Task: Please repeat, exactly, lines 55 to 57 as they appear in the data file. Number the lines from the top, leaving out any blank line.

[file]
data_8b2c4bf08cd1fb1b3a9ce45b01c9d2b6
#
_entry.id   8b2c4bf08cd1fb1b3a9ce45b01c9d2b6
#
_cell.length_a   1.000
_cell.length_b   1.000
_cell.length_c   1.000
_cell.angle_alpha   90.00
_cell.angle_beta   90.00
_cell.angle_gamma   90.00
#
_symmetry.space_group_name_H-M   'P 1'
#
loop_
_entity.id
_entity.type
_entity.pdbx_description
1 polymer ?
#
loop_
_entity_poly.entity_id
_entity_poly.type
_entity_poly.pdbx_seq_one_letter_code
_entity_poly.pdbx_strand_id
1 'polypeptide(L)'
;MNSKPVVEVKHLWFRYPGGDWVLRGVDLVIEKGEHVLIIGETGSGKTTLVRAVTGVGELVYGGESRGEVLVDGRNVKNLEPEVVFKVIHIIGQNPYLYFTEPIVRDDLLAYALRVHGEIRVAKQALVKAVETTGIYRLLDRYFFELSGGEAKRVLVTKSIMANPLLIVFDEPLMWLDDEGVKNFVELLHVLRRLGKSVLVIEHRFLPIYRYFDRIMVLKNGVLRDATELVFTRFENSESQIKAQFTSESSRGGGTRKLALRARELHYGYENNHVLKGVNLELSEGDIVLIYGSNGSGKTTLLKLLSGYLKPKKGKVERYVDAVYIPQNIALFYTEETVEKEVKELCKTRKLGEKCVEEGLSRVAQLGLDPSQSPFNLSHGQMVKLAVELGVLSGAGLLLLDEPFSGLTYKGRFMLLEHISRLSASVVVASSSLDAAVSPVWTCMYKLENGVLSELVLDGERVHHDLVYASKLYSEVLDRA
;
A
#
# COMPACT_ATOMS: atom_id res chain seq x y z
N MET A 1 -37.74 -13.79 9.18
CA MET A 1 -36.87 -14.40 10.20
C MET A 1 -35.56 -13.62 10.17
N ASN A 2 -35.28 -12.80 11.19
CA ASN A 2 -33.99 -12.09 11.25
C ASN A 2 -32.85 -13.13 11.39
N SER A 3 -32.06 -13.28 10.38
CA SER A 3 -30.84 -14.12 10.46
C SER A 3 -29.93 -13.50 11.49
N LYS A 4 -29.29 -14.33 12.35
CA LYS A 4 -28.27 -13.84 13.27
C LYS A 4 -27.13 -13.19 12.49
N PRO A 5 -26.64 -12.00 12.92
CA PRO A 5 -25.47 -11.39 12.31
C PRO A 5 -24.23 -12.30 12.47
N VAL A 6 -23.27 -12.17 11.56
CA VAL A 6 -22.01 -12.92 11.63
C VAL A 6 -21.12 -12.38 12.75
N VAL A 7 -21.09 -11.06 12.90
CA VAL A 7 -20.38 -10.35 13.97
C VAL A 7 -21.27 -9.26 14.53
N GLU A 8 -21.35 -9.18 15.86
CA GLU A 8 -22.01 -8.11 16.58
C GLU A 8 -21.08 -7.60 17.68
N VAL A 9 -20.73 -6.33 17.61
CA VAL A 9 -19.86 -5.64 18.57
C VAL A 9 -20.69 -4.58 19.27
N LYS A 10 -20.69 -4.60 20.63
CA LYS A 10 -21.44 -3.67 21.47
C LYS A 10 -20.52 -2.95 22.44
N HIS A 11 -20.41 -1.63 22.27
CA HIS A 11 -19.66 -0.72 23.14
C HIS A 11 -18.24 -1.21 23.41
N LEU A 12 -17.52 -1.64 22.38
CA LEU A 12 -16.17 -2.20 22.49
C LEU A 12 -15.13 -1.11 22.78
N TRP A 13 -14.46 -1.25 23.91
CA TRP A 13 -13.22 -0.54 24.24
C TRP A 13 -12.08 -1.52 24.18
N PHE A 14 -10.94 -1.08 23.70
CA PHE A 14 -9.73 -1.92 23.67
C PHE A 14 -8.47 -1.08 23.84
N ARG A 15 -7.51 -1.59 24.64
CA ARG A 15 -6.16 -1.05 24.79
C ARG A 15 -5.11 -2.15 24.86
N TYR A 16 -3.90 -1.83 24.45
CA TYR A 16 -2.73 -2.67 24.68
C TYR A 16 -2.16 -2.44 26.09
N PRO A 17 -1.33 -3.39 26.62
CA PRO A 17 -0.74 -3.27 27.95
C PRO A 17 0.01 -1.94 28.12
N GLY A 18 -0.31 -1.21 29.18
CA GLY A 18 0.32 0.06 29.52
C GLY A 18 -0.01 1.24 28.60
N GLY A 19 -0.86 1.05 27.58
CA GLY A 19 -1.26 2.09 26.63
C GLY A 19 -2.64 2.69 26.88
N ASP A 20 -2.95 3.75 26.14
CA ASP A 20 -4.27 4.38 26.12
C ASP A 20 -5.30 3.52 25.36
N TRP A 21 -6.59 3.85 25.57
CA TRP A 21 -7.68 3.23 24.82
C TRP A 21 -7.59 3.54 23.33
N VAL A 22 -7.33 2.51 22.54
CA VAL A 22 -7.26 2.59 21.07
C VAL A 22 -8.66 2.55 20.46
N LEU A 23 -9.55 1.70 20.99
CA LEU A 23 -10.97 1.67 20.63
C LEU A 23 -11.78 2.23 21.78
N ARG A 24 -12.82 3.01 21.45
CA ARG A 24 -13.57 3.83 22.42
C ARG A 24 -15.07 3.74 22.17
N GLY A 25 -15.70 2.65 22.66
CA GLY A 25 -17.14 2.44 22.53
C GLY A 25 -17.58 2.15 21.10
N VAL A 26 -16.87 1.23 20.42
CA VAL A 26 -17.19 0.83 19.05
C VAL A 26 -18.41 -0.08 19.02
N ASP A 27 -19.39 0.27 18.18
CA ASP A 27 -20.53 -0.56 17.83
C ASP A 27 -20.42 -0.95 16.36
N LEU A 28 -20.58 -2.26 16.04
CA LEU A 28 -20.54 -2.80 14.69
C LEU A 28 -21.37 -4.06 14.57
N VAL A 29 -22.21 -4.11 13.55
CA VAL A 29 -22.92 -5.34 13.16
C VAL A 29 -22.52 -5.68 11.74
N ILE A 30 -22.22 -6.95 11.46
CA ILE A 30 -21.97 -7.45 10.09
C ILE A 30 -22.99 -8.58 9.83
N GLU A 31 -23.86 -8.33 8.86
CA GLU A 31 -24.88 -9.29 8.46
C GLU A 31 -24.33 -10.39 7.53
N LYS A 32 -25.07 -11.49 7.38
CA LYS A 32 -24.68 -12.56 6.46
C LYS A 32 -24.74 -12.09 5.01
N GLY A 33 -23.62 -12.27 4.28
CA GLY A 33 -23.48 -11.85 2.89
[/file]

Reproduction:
N VAL A 9 -20.73 -6.33 17.61
CA VAL A 9 -19.86 -5.64 18.57
C VAL A 9 -20.69 -4.58 19.27